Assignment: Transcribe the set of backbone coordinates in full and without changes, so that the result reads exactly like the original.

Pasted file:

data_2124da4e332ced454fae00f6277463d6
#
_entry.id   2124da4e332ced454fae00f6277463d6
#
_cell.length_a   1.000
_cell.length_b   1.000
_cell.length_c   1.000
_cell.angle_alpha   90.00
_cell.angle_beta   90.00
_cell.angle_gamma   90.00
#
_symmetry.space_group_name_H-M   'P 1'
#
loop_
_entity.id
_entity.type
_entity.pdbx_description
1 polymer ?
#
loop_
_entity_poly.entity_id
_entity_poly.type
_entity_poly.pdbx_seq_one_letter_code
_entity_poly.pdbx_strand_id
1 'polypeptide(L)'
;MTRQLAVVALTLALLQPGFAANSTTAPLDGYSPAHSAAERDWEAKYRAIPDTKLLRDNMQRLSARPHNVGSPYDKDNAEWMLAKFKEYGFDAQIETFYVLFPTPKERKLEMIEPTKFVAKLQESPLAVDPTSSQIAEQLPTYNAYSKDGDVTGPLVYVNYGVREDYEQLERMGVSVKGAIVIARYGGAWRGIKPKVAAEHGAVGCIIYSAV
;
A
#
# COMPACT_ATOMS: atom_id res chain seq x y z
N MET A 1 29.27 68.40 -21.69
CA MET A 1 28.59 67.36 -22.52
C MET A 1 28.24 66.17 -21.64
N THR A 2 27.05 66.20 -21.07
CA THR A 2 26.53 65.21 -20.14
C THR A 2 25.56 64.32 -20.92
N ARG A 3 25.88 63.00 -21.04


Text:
data_2124da4e332ced454fae00f6277463d6
#
_entry.id   2124da4e332ced454fae00f6277463d6
#
_cell.length_a   1.000
_cell.length_b   1.000
_cell.length_c   1.000
_cell.angle_alpha   90.00
_cell.angle_beta   90.00
_cell.angle_gamma   90.00
#
_symmetry.space_group_name_H-M   'P 1'
#
loop_
_entity.id
_entity.type
_entity.pdbx_description
1 polymer ?
#
loop_
_entity_poly.entity_id
_entity_poly.type
_entity_poly.pdbx_seq_one_letter_code
_entity_poly.pdbx_strand_id
1 'polypeptide(L)'
;MTRQLAVVALTLALLQPGFAANSTTAPLDGYSPAHSAAERDWEAKYRAIPDTKLLRDNMQRLSARPHNVGSPYDKDNAEWMLAKFKEYGFDAQIETFYVLFPTPKERKLEMIEPTKFVAKLQESPLAVDPTSSQIAEQLPTYNAYSKDGDVTGPLVYVNYGVREDYEQLERMGVSVKGAIVIARYGGAWRGIKPKVAAEHGAVGCIIYSAV
;
A
#
# COMPACT_ATOMS: atom_id res chain seq x y z
N MET A 1 29.27 68.40 -21.69
CA MET A 1 28.59 67.36 -22.52
C MET A 1 28.24 66.17 -21.64
N THR A 2 27.05 66.20 -21.07
CA THR A 2 26.53 65.21 -20.14
C THR A 2 25.56 64.32 -20.92
N ARG A 3 25.88 63.00 -21.04